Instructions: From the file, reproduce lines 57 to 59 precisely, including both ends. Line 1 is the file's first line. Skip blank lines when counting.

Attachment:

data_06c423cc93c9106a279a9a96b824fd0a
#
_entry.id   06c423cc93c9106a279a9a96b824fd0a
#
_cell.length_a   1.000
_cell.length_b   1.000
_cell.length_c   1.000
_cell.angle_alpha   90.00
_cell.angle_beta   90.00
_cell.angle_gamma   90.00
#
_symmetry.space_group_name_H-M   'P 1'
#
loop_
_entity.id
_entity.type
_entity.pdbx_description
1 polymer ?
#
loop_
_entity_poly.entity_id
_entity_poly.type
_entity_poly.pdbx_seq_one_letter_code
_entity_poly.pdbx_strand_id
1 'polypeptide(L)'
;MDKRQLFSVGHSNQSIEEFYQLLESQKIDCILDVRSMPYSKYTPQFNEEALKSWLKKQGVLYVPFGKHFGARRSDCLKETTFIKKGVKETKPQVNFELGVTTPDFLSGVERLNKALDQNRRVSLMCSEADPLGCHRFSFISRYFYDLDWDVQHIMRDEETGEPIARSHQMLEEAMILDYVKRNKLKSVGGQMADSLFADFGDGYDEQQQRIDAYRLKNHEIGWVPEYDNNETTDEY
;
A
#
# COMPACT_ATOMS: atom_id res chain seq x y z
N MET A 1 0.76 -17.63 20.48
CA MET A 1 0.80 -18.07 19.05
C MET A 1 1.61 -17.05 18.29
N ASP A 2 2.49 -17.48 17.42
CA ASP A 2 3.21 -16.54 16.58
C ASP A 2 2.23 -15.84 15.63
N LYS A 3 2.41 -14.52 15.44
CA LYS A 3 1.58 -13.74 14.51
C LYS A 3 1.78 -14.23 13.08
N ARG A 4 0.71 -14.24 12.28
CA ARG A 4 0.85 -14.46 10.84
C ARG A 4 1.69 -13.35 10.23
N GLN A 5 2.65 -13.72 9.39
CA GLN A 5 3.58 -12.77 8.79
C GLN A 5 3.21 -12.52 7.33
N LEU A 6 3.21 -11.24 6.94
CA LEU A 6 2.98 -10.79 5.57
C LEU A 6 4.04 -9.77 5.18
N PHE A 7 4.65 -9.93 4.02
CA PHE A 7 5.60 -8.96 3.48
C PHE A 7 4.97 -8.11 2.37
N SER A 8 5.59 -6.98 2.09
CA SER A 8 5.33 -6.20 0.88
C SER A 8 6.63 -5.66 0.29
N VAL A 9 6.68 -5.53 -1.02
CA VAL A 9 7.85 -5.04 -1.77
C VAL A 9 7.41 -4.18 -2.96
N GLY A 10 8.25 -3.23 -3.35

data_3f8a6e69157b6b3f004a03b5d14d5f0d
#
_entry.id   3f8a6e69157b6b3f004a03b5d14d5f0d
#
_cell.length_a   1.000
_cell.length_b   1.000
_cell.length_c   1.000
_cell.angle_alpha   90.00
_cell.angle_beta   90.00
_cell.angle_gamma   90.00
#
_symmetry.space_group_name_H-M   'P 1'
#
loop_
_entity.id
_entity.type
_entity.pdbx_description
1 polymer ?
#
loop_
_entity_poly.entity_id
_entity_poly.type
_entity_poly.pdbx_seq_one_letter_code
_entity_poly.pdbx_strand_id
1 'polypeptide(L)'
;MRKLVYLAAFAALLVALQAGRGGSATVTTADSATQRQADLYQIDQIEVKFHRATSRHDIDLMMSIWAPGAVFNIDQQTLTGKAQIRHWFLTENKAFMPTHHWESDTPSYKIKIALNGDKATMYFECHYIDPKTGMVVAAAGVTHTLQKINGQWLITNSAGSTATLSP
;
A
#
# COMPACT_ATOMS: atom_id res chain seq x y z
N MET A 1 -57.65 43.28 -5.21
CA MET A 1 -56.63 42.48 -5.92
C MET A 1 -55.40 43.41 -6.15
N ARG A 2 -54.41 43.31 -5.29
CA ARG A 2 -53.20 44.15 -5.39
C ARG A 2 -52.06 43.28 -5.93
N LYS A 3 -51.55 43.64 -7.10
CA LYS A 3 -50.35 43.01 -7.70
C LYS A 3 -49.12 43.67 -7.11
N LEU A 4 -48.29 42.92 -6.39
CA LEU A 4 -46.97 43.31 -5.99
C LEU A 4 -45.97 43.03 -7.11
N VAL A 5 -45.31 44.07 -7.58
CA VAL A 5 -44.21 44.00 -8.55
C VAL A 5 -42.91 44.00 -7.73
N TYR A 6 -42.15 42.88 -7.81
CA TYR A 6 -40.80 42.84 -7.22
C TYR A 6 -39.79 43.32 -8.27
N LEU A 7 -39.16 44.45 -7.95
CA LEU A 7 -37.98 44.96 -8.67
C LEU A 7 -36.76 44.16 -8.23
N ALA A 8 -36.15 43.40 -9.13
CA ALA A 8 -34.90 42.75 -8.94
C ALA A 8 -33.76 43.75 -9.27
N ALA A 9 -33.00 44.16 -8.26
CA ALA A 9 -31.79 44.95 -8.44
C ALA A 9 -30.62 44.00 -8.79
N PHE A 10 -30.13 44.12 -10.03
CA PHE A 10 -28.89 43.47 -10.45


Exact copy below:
C VAL A 9 7.41 -4.18 -2.96
N GLY A 10 8.25 -3.23 -3.35

data_3f8a6e69157b6b3f004a03b5d14d5f0d